By Ty Anderson, 985TheSportsHub.com
After much deliberation in attempt to prevent a full-on outbreak of the coronavirus, next Saturday's meeting between the Boston Bruins and San Jose Sharks at the SAP Center will go on as scheduled. But it will not come with any fans in the stands, as the SAP Center has officially closed the arena to the general public through the rest of March.
This is a slight change from the original plan (which seemed to hint at limited attendance in the arena) and is more in line with what the Golden State Warriors have decided to do for their upcoming game with the Brooklyn Nets in San Francisco, which will come with no fans in attendance. (And The Bay area, for what it's worth, has seemingly been among the more proactive regions in terms of trying to attempt to stop this pandemic from worsening in their respective cities.)
But Santa Clara county's suggestion and the Sharks' decision is really just the start of what's become a country-wide attempt to prevent an overflowing breakout that would cripple and potentially crumble the medical industry's ability to properly treat everybody in a timely and effective manner. And it's one that's picking up steam in the National Hockey League.
In Columbus, the Blue Jackets originally announced that they would welcome all fans to the arena despite Ohio governor Mike DeWine's recommendation to cancel or close all upcoming mass gatherings. But the organization backed off and have since closed their upcoming home games to the public and non-essential personnel after the governor suggested that orders would be put in place if they tried to defy his suggestion. Raleigh's PNC Arena, on the other hand, has decided to keep their doors open for all Hurricane games and events at the arena, and have yet to back off on that stance or outright offer refunds to those unable or unwilling to attend events. Philadelphia city officials urged people not to attend mass gatherings as recently as this past Tuesday, but that didn't stop over 19,000 from cramming into the Wells Fargo Center to watch a Bruins-Flyers matchup later that night.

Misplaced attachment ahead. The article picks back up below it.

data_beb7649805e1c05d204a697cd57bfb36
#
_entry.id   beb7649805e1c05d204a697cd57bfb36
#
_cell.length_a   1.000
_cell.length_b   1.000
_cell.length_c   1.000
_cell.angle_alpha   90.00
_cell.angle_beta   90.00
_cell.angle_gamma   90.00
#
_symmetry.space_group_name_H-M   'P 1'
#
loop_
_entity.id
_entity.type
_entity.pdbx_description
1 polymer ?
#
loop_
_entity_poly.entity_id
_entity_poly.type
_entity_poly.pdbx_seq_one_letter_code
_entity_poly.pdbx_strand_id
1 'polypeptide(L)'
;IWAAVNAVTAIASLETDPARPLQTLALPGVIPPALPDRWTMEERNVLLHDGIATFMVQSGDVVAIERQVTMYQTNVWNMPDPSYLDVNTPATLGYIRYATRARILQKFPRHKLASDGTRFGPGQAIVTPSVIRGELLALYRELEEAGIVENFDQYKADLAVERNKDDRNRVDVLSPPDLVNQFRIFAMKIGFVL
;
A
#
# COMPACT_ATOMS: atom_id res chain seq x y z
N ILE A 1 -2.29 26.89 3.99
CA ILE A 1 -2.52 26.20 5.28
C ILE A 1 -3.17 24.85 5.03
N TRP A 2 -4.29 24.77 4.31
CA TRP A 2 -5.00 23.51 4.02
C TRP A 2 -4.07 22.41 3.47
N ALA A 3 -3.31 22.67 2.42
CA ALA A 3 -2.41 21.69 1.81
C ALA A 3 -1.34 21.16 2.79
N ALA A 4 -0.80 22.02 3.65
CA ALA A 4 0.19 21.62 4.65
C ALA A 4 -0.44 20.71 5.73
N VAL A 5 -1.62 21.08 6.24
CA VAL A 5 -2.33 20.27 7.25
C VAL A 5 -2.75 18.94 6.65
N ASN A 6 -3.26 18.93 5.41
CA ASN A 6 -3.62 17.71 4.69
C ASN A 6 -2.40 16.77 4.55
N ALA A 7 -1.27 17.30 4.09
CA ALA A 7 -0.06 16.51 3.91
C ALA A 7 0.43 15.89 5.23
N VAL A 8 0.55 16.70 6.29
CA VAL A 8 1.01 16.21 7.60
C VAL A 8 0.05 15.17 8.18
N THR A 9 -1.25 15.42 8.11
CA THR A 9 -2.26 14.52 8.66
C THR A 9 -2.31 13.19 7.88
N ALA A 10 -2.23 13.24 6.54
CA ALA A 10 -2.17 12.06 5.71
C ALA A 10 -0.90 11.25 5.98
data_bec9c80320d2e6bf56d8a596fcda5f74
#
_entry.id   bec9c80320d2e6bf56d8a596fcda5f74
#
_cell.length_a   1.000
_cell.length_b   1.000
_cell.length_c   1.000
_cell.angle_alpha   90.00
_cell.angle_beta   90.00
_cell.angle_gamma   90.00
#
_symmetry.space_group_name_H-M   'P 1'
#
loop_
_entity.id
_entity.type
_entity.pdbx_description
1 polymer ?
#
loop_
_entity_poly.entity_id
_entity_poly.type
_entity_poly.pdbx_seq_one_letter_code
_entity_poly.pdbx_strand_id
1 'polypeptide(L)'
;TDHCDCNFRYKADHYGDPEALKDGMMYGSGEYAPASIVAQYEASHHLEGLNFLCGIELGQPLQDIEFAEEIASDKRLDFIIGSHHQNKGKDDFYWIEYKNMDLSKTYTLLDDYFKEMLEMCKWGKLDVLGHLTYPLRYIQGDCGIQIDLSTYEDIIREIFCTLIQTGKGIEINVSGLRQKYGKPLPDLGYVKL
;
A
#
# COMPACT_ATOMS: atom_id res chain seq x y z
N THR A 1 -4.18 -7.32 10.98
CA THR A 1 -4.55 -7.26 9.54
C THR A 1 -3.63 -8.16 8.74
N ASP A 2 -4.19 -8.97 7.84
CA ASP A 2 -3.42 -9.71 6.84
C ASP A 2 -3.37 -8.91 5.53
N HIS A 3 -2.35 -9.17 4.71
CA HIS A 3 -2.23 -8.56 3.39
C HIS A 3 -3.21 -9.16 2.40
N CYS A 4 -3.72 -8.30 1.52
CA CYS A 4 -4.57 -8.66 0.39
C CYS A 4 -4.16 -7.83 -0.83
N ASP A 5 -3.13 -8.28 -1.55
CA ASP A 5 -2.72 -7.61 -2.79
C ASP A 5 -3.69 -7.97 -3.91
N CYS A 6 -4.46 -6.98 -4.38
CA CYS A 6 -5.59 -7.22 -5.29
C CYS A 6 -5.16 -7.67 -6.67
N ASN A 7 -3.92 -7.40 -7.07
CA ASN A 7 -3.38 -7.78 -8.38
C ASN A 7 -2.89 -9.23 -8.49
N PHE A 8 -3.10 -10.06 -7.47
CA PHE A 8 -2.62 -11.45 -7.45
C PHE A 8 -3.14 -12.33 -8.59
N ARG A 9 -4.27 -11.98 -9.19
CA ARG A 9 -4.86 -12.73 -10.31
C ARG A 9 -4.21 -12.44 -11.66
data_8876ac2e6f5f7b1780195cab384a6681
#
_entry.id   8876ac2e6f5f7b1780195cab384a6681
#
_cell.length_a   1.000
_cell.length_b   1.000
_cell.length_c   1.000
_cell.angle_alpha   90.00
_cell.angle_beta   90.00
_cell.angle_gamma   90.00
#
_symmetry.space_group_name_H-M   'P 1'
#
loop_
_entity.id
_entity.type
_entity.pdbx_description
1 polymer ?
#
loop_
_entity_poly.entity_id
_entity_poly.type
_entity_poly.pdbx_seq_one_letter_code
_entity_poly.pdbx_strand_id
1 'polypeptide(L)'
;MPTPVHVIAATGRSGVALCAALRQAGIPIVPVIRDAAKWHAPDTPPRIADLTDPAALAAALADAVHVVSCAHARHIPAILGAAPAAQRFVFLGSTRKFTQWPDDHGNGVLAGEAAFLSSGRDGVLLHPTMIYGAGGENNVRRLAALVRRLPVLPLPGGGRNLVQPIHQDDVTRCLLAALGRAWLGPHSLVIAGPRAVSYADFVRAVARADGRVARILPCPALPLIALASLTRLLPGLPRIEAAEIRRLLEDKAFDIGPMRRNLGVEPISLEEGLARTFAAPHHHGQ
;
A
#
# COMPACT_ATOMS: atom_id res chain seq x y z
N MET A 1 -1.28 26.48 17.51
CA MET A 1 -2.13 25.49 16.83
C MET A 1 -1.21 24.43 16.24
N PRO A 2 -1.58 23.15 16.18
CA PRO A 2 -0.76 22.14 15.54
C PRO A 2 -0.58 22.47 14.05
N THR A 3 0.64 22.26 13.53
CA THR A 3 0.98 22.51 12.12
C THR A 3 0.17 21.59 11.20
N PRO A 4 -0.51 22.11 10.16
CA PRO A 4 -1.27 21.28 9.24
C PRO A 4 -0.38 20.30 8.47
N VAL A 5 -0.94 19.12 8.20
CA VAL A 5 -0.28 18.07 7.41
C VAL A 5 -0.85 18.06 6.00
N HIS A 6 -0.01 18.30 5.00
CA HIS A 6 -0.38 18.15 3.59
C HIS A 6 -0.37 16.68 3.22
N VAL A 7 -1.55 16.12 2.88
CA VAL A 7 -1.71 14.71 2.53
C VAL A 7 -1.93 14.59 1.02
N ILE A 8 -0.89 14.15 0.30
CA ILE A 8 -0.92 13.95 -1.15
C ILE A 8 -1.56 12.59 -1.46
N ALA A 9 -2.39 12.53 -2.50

In the now, you're seeing a whole lot of arenas and teams noting that they are 'monitoring' the situation, but outcomes like the one in Columbus and San Jose seem almost inevitable at this point, especially after the NCAA decided that their iconic (and massive money-making) March Madness tournament was to go on without the crowds its famous for.
TD Garden, meanwhile, has yet to release any official statement in regards to their approach to handling any upcoming home games scheduled, beginning with Saturday's scheduled game between the Bruins and Maple Leafs. (The Bruins have, however, postponed their Mar. 24 ceremony honoring the 50th anniversary of the 1970 team, citing health concerns for those traveling.)
While the general public will be prohibited from attending these games, it is worth noting that broadcast teams, media, and essential personnel will all be permitted in the building. This decision comes on the heels of the NHL implementing a new coronavirus-sparked policy that's banned media from their normal locker room access, with all availability featuring a podium-styled approach, and with the media and athletes having a healthy separation of about to six to eight feet.
The Black and Gold's upcoming trip to San Jose will be the final game of a three-game California swing that begins with stops in Anaheim and Los Angeles. Neither the Honda Center nor Staples Center have laid out their plans for those games just yet.